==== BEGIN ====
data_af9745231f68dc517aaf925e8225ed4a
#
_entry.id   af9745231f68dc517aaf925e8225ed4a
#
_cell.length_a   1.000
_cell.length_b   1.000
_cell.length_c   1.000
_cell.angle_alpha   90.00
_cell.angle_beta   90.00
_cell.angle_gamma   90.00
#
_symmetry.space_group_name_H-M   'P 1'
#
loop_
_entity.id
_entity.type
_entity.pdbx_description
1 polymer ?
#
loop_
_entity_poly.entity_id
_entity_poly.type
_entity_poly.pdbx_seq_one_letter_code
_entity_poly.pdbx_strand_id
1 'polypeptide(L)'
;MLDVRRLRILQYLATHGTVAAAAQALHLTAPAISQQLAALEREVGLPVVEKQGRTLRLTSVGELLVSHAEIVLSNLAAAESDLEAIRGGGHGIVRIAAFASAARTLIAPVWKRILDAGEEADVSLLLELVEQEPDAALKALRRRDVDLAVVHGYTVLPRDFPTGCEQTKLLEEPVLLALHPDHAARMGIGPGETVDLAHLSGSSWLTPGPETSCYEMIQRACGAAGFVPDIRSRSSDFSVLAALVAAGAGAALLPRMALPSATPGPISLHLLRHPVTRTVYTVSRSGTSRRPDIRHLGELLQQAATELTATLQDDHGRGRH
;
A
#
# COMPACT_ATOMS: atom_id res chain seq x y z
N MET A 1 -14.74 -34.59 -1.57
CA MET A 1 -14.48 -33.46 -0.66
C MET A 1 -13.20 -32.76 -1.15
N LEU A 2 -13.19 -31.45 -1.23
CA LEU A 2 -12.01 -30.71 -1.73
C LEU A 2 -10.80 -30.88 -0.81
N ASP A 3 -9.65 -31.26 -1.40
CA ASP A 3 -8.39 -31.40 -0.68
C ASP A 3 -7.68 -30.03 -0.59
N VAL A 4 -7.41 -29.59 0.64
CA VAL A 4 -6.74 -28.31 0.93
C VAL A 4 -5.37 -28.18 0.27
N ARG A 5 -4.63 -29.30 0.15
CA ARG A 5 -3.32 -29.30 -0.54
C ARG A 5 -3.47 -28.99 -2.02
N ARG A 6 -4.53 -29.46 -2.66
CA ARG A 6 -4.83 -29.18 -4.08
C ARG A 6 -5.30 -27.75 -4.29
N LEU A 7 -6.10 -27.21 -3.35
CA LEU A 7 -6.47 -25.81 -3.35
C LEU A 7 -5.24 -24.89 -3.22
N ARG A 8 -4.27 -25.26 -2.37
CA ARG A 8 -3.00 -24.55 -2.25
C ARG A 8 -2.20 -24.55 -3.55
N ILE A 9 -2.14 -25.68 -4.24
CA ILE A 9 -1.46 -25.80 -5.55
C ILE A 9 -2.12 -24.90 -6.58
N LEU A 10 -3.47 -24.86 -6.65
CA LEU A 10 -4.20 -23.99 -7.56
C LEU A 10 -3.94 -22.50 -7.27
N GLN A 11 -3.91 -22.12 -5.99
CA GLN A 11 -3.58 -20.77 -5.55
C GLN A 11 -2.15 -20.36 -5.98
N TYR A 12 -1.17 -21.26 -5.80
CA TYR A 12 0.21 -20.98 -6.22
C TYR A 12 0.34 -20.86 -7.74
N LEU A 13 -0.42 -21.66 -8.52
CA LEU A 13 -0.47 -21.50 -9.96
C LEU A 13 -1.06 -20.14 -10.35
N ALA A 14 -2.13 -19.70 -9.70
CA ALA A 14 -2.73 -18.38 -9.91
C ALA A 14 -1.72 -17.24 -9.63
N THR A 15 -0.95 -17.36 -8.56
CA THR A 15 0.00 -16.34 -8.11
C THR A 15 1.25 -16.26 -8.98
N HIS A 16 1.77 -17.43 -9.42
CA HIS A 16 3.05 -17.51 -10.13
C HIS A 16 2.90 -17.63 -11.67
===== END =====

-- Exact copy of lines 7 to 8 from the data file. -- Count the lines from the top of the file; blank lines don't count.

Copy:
_cell.length_c   1.000
_cell.angle_alpha   90.00